Saturday, January 26, 2008

A little background and some SPECT images of my brain

I have ideas all the time. I see connections between completely unrelated topics all the time. I can't read more than a few paragraphs in a good book without having new ideas about how to apply something I've read to something else, frequently distracting me from being able to read any further. Books on tape while I'm driving seem to work a bit better, but I'm still likely to pause them in order to call someone about another idea.

Almost everyone I've met who has told me their first impression of me has included the words "energetic and enthusiastic." My animal totem is the hummingbird, racing a mile a minute. After taking the Myers Briggs type indicator too many times, I know I'm an ENTJ with a high E, that's getting a little more mellow over the years, but is still higher than most (I'm still impressed anytime I meet someone intelligent who is more nonstop than myself).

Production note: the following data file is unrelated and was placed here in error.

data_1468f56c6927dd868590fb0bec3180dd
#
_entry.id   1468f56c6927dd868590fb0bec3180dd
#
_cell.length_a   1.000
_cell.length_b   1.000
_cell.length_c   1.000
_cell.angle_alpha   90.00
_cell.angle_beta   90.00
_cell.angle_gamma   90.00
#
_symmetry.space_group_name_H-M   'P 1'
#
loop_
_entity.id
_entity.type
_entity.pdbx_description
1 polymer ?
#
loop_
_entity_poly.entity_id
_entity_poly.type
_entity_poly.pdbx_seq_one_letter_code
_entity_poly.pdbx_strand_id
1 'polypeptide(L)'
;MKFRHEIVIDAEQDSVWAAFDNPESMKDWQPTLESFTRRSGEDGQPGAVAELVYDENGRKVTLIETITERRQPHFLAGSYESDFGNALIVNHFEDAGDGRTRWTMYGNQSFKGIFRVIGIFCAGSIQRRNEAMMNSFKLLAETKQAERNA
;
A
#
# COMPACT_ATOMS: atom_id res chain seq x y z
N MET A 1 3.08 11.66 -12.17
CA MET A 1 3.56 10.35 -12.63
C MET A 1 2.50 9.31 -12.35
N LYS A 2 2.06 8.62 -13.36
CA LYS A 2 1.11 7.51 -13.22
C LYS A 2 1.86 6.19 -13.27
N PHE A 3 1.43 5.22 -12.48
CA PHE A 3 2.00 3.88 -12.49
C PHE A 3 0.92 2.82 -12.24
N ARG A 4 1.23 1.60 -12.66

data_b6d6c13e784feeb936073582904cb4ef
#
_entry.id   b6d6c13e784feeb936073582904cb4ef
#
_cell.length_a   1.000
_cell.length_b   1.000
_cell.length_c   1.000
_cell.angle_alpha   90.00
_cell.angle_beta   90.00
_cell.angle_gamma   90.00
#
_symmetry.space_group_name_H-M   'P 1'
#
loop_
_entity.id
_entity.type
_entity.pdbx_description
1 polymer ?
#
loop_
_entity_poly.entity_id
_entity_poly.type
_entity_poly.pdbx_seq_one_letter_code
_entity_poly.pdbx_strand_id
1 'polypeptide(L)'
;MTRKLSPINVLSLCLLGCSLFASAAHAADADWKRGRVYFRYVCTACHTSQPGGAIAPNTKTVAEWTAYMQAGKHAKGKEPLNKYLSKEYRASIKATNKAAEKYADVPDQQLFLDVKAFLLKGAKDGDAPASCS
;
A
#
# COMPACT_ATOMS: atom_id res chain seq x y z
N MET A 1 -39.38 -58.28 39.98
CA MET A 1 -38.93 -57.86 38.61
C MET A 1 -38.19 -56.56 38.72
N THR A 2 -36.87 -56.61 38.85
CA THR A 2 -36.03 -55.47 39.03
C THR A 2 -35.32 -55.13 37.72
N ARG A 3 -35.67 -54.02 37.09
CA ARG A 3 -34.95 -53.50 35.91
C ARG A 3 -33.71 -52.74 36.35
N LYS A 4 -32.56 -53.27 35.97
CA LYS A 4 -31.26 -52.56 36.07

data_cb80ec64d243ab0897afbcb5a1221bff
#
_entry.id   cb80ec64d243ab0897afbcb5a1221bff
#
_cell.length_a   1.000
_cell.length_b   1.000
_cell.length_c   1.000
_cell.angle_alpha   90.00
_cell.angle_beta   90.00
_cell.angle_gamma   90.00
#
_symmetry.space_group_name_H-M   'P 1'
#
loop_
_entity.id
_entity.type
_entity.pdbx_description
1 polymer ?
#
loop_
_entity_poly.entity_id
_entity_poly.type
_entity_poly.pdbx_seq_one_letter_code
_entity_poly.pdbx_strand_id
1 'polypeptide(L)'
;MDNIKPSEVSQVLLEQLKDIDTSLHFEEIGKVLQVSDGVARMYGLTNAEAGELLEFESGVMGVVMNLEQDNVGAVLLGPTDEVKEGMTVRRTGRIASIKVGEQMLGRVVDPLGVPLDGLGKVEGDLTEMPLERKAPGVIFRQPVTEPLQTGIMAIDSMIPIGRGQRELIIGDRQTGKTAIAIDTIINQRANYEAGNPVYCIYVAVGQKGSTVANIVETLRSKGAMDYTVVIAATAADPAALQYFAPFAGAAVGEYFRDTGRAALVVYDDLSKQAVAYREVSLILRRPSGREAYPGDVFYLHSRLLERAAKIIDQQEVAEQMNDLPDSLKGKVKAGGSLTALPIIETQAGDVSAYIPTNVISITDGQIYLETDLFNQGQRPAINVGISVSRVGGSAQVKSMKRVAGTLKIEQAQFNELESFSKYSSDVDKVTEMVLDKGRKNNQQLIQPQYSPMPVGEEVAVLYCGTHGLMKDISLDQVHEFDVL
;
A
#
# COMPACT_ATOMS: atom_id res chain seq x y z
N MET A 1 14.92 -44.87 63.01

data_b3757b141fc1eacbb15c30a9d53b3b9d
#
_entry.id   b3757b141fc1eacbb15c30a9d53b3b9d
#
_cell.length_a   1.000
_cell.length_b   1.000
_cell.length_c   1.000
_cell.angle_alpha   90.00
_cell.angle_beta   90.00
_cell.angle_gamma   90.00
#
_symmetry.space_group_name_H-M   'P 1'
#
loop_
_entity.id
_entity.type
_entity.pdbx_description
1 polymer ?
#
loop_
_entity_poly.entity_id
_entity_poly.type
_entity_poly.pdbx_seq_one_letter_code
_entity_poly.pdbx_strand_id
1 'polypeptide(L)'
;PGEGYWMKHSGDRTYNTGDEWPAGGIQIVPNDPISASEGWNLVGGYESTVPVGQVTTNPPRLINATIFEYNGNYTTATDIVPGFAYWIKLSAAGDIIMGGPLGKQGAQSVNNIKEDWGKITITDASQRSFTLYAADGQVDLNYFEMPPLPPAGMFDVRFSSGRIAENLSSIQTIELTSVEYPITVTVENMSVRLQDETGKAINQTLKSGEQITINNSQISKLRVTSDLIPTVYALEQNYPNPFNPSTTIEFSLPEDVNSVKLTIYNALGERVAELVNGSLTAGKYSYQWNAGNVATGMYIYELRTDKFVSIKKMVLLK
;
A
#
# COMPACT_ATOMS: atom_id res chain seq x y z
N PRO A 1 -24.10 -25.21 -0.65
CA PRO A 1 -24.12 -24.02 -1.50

Two years into my doctoral program, I'd read enough about ADD to believe that I might have it, and that the coping skills I'd developed had made it possible to get through school without doing all the work everyone else seemed to do (especially those readings!). I especially like this passage from Ed Hallowell, an expert on ADHD, which I originally found on wikipedia's entry for Adult ADHD: